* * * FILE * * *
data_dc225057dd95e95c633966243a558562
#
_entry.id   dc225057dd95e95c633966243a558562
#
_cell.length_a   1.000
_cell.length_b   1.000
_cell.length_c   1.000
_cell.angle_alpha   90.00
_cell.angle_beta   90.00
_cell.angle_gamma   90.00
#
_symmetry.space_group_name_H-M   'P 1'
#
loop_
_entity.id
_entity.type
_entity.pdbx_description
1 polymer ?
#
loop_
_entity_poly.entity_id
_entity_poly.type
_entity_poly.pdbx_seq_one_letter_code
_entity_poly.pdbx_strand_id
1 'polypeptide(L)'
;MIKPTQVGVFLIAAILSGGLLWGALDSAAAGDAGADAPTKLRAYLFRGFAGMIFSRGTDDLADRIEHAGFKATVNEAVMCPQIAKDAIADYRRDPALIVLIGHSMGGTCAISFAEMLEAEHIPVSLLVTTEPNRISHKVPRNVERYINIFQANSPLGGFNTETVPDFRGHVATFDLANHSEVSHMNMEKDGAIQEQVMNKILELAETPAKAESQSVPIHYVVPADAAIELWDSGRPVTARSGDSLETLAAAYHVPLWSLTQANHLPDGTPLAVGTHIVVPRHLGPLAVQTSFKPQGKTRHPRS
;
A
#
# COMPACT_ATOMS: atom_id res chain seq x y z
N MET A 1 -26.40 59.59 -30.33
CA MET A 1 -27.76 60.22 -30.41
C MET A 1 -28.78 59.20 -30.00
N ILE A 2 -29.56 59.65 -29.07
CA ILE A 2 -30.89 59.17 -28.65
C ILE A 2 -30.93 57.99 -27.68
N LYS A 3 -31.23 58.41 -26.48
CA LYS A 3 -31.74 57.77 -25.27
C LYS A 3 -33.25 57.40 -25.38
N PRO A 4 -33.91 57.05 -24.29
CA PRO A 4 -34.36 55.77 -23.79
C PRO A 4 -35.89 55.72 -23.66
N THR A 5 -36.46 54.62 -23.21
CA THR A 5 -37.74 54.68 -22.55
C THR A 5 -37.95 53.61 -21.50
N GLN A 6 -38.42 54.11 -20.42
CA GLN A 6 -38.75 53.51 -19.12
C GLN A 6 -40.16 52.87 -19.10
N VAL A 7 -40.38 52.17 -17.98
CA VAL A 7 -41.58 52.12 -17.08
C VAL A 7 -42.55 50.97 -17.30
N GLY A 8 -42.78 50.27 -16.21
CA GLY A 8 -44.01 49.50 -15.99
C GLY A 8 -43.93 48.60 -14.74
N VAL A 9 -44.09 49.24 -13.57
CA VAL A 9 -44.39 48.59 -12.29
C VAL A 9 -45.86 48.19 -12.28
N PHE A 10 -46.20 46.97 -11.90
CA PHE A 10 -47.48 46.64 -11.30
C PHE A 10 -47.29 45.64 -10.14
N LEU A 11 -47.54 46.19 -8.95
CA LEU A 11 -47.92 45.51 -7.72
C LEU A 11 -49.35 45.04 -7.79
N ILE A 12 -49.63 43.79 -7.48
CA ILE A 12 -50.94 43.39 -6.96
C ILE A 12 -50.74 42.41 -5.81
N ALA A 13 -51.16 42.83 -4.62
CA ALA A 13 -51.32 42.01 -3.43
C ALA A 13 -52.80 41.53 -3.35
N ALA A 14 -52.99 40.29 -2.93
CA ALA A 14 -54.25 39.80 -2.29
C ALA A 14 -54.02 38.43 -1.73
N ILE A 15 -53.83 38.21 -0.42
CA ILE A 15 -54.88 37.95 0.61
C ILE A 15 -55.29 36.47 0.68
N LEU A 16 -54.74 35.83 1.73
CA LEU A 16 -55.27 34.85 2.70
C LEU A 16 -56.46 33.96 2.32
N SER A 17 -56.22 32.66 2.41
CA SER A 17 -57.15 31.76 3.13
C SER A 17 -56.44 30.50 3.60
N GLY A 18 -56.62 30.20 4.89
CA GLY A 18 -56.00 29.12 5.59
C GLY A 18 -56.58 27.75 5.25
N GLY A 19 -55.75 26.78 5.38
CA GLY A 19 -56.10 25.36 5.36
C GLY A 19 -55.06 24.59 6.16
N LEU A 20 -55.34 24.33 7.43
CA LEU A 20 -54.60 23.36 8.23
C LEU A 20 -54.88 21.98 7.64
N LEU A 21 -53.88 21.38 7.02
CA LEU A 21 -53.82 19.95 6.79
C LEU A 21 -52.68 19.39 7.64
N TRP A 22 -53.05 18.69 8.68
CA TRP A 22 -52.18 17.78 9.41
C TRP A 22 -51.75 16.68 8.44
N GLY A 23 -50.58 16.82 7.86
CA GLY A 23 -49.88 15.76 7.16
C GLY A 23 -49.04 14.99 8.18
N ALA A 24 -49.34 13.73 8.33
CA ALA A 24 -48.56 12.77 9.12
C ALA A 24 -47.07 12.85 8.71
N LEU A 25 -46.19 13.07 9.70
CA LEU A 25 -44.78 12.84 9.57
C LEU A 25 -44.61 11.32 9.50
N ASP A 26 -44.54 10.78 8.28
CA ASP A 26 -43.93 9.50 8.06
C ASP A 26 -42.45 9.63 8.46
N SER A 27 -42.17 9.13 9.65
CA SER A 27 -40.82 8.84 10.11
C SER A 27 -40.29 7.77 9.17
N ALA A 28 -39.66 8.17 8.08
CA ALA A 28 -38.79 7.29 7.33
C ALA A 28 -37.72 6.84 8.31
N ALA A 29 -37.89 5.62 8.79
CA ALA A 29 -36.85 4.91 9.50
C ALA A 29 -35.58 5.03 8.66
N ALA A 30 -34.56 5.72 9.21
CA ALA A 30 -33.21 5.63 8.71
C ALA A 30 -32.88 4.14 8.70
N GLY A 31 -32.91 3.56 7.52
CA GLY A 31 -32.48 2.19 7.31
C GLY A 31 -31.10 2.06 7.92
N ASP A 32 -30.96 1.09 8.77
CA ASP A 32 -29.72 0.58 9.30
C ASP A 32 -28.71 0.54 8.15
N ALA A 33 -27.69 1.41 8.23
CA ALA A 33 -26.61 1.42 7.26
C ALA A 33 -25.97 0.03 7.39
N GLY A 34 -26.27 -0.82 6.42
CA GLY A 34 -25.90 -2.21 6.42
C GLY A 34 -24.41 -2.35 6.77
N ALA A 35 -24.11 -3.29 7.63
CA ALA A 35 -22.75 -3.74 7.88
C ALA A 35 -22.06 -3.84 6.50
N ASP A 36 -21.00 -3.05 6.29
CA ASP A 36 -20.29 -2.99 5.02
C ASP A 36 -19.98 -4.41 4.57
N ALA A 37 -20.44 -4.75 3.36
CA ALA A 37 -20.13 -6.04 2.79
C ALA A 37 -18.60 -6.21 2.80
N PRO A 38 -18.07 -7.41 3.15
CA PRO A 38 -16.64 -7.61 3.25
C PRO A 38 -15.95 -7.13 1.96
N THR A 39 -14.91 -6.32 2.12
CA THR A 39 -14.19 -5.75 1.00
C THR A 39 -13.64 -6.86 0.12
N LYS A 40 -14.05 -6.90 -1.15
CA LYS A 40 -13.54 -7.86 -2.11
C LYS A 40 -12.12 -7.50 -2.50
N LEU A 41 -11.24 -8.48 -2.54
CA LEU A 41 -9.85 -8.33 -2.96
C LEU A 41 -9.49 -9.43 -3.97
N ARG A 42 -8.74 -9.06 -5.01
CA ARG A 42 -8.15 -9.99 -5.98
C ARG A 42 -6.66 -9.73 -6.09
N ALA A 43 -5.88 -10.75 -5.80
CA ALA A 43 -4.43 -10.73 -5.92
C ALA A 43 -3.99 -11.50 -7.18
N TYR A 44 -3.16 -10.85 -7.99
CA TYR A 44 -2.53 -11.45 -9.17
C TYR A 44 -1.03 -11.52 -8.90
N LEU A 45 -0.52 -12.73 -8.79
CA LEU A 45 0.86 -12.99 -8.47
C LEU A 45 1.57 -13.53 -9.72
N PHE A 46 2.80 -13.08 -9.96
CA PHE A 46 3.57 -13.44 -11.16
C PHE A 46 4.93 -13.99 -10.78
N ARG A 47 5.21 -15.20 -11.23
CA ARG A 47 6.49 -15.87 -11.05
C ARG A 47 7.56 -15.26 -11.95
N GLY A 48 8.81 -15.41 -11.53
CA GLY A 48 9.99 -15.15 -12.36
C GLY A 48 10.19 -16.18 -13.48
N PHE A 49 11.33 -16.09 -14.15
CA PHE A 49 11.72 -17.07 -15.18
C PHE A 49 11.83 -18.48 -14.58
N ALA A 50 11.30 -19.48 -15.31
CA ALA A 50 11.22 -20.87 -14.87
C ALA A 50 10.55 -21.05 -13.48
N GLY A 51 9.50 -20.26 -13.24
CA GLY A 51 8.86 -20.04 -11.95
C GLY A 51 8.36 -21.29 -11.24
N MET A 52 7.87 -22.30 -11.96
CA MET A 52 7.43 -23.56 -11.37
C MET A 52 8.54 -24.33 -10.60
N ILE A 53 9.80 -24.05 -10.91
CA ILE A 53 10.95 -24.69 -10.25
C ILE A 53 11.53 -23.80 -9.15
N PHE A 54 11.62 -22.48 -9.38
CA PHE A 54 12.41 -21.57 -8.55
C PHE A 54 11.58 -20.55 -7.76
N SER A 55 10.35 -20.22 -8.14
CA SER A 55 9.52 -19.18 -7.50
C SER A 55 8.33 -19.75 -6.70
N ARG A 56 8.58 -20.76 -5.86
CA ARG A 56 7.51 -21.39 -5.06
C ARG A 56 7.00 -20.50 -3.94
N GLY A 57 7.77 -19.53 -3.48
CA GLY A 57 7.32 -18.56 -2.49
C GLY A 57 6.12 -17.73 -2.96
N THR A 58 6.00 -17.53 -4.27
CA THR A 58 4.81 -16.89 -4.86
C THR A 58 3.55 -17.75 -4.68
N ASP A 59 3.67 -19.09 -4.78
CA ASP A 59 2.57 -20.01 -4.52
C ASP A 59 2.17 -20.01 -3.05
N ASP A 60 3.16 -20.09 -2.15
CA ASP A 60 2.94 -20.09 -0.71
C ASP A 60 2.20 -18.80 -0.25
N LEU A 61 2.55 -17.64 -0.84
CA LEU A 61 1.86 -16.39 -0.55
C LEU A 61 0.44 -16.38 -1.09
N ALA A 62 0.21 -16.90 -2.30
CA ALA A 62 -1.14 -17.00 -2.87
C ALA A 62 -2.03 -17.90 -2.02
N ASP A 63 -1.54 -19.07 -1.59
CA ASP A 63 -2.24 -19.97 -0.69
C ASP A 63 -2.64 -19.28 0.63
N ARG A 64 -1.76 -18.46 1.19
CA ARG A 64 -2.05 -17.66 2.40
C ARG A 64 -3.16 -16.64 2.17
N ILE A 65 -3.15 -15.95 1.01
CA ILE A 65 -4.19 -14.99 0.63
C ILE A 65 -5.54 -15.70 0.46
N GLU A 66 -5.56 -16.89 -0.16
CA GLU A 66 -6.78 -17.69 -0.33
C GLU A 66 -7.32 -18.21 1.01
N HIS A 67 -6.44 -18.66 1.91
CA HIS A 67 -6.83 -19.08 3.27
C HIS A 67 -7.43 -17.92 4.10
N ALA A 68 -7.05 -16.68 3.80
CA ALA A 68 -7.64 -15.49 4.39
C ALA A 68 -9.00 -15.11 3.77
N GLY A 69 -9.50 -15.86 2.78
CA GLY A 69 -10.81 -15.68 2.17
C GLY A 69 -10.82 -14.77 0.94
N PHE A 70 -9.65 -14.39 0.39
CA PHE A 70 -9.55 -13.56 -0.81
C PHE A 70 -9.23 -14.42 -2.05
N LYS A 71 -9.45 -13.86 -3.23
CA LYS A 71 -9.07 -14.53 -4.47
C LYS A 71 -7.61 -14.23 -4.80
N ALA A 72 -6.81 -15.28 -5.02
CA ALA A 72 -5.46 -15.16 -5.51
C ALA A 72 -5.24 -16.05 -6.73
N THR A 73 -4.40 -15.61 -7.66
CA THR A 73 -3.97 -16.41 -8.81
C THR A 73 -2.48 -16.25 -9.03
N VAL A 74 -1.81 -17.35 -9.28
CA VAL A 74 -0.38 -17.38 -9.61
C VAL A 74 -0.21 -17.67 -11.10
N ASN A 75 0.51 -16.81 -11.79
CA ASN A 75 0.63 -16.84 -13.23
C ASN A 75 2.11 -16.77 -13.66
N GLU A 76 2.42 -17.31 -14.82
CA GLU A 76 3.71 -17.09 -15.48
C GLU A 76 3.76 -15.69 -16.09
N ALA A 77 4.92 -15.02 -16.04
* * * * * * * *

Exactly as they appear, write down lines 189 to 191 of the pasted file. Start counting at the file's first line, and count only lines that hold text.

C ILE A 53 11.53 -23.80 -9.15
N PHE A 54 11.62 -22.48 -9.38
CA PHE A 54 12.41 -21.57 -8.55